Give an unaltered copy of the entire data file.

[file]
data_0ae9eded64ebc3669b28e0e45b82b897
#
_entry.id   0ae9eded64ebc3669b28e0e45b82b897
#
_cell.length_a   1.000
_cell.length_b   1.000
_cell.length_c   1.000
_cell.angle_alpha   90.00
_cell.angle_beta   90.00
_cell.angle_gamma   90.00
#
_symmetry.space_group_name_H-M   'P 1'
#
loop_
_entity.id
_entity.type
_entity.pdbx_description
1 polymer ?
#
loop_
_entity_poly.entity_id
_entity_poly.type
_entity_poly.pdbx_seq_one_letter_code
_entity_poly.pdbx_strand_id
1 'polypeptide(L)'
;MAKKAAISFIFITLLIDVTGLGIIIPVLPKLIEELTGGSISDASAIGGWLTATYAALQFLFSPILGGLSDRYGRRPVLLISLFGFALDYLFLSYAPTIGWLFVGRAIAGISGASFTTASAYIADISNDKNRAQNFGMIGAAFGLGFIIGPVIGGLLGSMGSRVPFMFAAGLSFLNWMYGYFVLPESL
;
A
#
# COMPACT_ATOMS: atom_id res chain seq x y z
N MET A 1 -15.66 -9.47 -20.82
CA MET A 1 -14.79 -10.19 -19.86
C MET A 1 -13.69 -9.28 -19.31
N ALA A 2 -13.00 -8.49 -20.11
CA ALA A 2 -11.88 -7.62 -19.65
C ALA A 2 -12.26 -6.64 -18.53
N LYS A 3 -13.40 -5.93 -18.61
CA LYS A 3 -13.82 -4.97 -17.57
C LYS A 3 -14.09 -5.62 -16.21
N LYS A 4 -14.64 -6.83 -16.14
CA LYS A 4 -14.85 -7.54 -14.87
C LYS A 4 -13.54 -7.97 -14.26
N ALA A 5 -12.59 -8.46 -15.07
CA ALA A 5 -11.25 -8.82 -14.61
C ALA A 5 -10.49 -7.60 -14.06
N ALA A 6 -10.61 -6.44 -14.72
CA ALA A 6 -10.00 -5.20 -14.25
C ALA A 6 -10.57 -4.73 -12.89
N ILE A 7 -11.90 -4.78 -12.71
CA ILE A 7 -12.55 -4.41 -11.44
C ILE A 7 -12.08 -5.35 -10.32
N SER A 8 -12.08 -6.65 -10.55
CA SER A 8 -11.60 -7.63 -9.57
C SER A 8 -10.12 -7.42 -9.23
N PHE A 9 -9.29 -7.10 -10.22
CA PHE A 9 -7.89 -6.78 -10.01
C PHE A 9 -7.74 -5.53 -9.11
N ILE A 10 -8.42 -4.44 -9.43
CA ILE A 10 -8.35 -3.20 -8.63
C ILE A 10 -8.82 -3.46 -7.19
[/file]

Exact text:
data_0ae9eded64ebc3669b28e0e45b82b897
#
_entry.id   0ae9eded64ebc3669b28e0e45b82b897
#
_cell.length_a   1.000
_cell.length_b   1.000
_cell.length_c   1.000
_cell.angle_alpha   90.00
_cell.angle_beta   90.00
_cell.angle_gamma   90.00
#
_symmetry.space_group_name_H-M   'P 1'
#
loop_
_entity.id
_entity.type
_entity.pdbx_description
1 polymer ?
#
loop_
_entity_poly.entity_id
_entity_poly.type
_entity_poly.pdbx_seq_one_letter_code
_entity_poly.pdbx_strand_id
1 'polypeptide(L)'
;MAKKAAISFIFITLLIDVTGLGIIIPVLPKLIEELTGGSISDASAIGGWLTATYAALQFLFSPILGGLSDRYGRRPVLLISLFGFALDYLFLSYAPTIGWLFVGRAIAGISGASFTTASAYIADISNDKNRAQNFGMIGAAFGLGFIIGPVIGGLLGSMGSRVPFMFAAGLSFLNWMYGYFVLPESL
;
A
#
# COMPACT_ATOMS: atom_id res chain seq x y z
N MET A 1 -15.66 -9.47 -20.82
CA MET A 1 -14.79 -10.19 -19.86
C MET A 1 -13.69 -9.28 -19.31
N ALA A 2 -13.00 -8.49 -20.11
CA ALA A 2 -11.88 -7.62 -19.65
C ALA A 2 -12.26 -6.64 -18.53
N LYS A 3 -13.40 -5.93 -18.61
CA LYS A 3 -13.82 -4.97 -17.57
C LYS A 3 -14.09 -5.62 -16.21
N LYS A 4 -14.64 -6.83 -16.14
CA LYS A 4 -14.85 -7.54 -14.87
C LYS A 4 -13.54 -7.97 -14.26
N ALA A 5 -12.59 -8.46 -15.07
CA ALA A 5 -11.25 -8.82 -14.61
C ALA A 5 -10.49 -7.60 -14.06
N ALA A 6 -10.61 -6.44 -14.72
CA ALA A 6 -10.00 -5.20 -14.25
C ALA A 6 -10.57 -4.73 -12.89
N ILE A 7 -11.90 -4.78 -12.71
CA ILE A 7 -12.55 -4.41 -11.44
C ILE A 7 -12.08 -5.35 -10.32
N SER A 8 -12.08 -6.65 -10.55
CA SER A 8 -11.60 -7.63 -9.57
C SER A 8 -10.12 -7.42 -9.23
N PHE A 9 -9.29 -7.10 -10.22
CA PHE A 9 -7.89 -6.78 -10.01
C PHE A 9 -7.74 -5.53 -9.11
N ILE A 10 -8.42 -4.44 -9.43
CA ILE A 10 -8.35 -3.20 -8.63
C ILE A 10 -8.82 -3.46 -7.19